“Australian scientists report that many surviving corals affected by mass bleaching from high sea temperatures on the northern Great Barrier Reef are the sickest they have ever seen.
http://www.eurekalert.org/pub_releases/2016-06/acoe-hsc062016.php

“In 2009, Obama promised to help “rid the world of nuclear weapons” and was awarded the Nobel Peace Prize. No American president has built more nuclear warheads than Obama.”
https://newmatilda.com/2016/05/30/silencing-america-as-it-prepares-for-war-john-pilger/

“Thus, if tomorrow a war were to break out between the US and Russia, it is guaranteed that the US would be obliterated.”
“If attacked, Russia will not back down; she will retaliate, and she will utterly annihilate the United States.”
http://www.paulcraigroberts.org/2016/06/03/41522/

“Whether we believe that innovation and technology ultimately make the world better or worse, there is now overwhelming evidence that they are unsustainable in any case. Between economic over-extension, energy over-dependence, and the ruination of our atmosphere and other environments by our civilization and its technologies, it is now almost inevitable that we will soon see a collapse that will make the Great Depression, and perhaps even the five previous great extinctions of life on Earth, look like nothing.
“Modern technology requires cheap energy, and, notwithstanding the recent power games between the US and Russia temporarily and artificially driving down oil prices, we are quickly running out of it.”
http://howtosavetheworld.ca/2016/06/06/technologys-false-hope-and-the-wisdom-of-crows-repost/
“the evidence supports their theory that his death was in no possible way a suicide, as has been reported by police and the mainstream media.”
http://www.naturalnews.com/054302_Jeff_Bradstreet_murder_autism.html

“Having successfully used the EU to conquer the Greek people by turning the Greek “leftwing” government into a pawn of Germany’s banks, Germany now finds the IMF in the way of its plan to loot Greece into oblivion .”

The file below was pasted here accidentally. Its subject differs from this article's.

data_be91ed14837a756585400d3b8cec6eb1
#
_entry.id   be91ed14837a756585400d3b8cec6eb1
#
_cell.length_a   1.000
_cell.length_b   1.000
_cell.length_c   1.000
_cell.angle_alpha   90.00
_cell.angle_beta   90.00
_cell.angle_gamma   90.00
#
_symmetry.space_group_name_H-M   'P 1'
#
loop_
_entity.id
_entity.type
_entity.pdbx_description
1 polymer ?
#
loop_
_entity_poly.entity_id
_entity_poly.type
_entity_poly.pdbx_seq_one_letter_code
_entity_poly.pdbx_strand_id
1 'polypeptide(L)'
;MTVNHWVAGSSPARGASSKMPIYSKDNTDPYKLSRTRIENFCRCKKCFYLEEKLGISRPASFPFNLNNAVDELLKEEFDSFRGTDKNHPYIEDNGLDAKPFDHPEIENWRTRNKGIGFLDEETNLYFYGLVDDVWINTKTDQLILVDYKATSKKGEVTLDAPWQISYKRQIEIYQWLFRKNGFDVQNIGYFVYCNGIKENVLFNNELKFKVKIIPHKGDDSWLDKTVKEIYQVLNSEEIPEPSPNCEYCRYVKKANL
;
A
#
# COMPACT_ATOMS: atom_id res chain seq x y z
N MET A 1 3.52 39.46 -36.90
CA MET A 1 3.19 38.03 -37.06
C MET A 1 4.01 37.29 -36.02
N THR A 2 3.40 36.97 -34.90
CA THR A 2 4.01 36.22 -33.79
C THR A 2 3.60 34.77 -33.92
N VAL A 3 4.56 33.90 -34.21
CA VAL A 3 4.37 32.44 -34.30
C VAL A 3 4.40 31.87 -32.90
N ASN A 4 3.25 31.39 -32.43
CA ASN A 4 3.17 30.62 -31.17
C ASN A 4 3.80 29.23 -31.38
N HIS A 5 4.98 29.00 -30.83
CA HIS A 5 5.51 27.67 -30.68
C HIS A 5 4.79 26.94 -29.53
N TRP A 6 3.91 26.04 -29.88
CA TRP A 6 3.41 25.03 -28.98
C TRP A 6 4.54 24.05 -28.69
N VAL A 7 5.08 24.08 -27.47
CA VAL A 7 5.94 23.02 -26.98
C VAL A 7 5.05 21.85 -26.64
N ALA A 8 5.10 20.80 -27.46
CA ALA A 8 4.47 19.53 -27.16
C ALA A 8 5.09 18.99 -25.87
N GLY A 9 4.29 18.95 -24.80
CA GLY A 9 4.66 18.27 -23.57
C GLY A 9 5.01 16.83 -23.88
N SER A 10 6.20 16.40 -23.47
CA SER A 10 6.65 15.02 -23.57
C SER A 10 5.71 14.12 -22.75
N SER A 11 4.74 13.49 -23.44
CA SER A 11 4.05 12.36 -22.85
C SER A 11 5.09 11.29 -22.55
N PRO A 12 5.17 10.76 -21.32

http://www.paulcraigroberts.org/2016/05/25/we-have-entered-the-looting-stage-of-capitalism-paul-craig-roberts/

“All references to climate change’s impact on World Heritage sites in Australia have been removed from a United Nations report.”
“Australia’s Department of the Environment requested that Unesco scrub these sections from the final version.”
http://www.bbc.com/news/world-australia-36376226

Peak oil mates, peak oil. Those that deny it do not understand it.
“when oil companies (and governments) talk about oil supply, they include all sorts of things that cannot be sold as oil on the world market including biofuels, refinery gains and natural gas plant liquids as well as lease condensate.”
“If what you’re selling cannot be sold on the world market as crude oil, then it’s not crude oil.”
http://oilprice.com/Energy/Energy-General/The-Condensate-Con-How-Real-Is-The-Oil-Glut.html

“You’d think this would be pretty big news.  The Prime Minister of one of the biggest economies in the world just made a presentation saying we are on the brink of collapse not only in Japan but worldwide and it was mostly swept under the rug.
“The same globalist elites who are orchestrating the coming collapse own all the major media companies.  They don’t want Joe the Plumber and main street to get an inkling that something is wrong until it is too late… just like in 2008.”
https://www.dollarvigilante.com/blog/2016/06/01/now-japanese-prime-minister-abe-predicts-global-economic-catastrophe-imminent.html

“Neoliberalism hasn’t delivered economic growth – it has only made a few people a lot better off.”
http://www.theguardian.com/commentisfree/2016/may/31/witnessing-death-neoliberalism-imf-economists
“Ocean plastic has turned up literally everywhere. It has been found in the deep sea and buried in Arctic ice. It has been ingested with dire consequences by some 700 species of marine wildlife.”
http://news.nationalgeographic.com/news/2015/02/150212-ocean-debris-plastic-garbage-patches-science/
“inflate another bubble. In other words, do more of what failed spectacularly.
This process of doing more of what failed spectacularly appears sustainable for a time, but this superficial success masks the underlying dynamic of diminishing returns:”
http://www.oftwominds.com/blogjune16/collapse6-16.html
“If our leaders had made better decisions since the last crisis, things could have turned out differently.  But instead, they continued to conduct business as usual, and now we will reap what they have sown.”
http://theeconomiccollapseblog.com/archives/worst-jobs-report-in-nearly-6-years-102-million-working-age-americans-do-not-have-jobs

“The high-profit, low-risk nature of environmental crime is matched by the low funds and uncertain priorities given to fighting it by many decision-takers.”
http://www.theguardian.com/environment/2016/jun/03/value-eco-crimes-soars-26-with-devastating-impacts-natural-world

“That $1.3 trillion bubble was enough to bring down several major banks and cause cascading damage across the global financial system.
Today’s bubble is EIGHT TIMES the size of the last one”